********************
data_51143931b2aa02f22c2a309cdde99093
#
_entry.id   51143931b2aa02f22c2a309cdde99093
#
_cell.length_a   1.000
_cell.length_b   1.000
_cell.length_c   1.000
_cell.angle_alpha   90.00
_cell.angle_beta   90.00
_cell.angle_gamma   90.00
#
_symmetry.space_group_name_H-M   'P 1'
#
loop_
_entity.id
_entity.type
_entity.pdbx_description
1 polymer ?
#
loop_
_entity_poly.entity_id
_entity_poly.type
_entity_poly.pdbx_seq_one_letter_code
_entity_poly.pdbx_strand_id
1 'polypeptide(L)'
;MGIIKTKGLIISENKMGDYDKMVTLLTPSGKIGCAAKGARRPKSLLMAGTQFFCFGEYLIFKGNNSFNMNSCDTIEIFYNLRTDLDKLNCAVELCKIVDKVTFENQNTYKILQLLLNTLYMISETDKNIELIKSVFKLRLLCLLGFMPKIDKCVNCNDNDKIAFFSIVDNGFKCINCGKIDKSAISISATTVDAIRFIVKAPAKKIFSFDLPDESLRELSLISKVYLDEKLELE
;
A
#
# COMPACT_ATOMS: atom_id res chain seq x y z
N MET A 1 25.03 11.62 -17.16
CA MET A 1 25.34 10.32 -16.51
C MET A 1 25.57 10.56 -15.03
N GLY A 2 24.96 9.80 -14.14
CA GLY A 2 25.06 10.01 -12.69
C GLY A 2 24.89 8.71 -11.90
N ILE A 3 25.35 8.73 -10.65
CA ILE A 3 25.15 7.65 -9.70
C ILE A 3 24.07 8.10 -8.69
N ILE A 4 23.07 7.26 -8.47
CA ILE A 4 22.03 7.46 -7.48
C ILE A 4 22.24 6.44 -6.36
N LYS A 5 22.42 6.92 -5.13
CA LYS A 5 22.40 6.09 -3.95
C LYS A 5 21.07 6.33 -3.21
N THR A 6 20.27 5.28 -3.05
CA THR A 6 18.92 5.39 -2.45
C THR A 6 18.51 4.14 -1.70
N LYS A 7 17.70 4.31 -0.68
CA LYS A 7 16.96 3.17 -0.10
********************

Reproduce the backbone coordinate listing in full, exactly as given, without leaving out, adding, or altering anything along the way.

data_51143931b2aa02f22c2a309cdde99093
#
_entry.id   51143931b2aa02f22c2a309cdde99093
#
_cell.length_a   1.000
_cell.length_b   1.000
_cell.length_c   1.000
_cell.angle_alpha   90.00
_cell.angle_beta   90.00
_cell.angle_gamma   90.00
#
_symmetry.space_group_name_H-M   'P 1'
#
loop_
_entity.id
_entity.type
_entity.pdbx_description
1 polymer ?
#
loop_
_entity_poly.entity_id
_entity_poly.type
_entity_poly.pdbx_seq_one_letter_code
_entity_poly.pdbx_strand_id
1 'polypeptide(L)'
;MGIIKTKGLIISENKMGDYDKMVTLLTPSGKIGCAAKGARRPKSLLMAGTQFFCFGEYLIFKGNNSFNMNSCDTIEIFYNLRTDLDKLNCAVELCKIVDKVTFENQNTYKILQLLLNTLYMISETDKNIELIKSVFKLRLLCLLGFMPKIDKCVNCNDNDKIAFFSIVDNGFKCINCGKIDKSAISISATTVDAIRFIVKAPAKKIFSFDLPDESLRELSLISKVYLDEKLELE
;
A
#
# COMPACT_ATOMS: atom_id res chain seq x y z
N MET A 1 25.03 11.62 -17.16
CA MET A 1 25.34 10.32 -16.51
C MET A 1 25.57 10.56 -15.03
N GLY A 2 24.96 9.80 -14.14
CA GLY A 2 25.06 10.01 -12.69
C GLY A 2 24.89 8.71 -11.90
N ILE A 3 25.35 8.73 -10.65
CA ILE A 3 25.15 7.65 -9.70
C ILE A 3 24.07 8.10 -8.69
N ILE A 4 23.07 7.26 -8.47
CA ILE A 4 22.03 7.46 -7.48
C ILE A 4 22.24 6.44 -6.36
N LYS A 5 22.42 6.92 -5.13
CA LYS A 5 22.40 6.09 -3.95
C LYS A 5 21.07 6.33 -3.21
N THR A 6 20.27 5.28 -3.05
CA THR A 6 18.92 5.39 -2.45
C THR A 6 18.51 4.14 -1.70
N LYS A 7 17.70 4.31 -0.68
CA LYS A 7 16.96 3.17 -0.10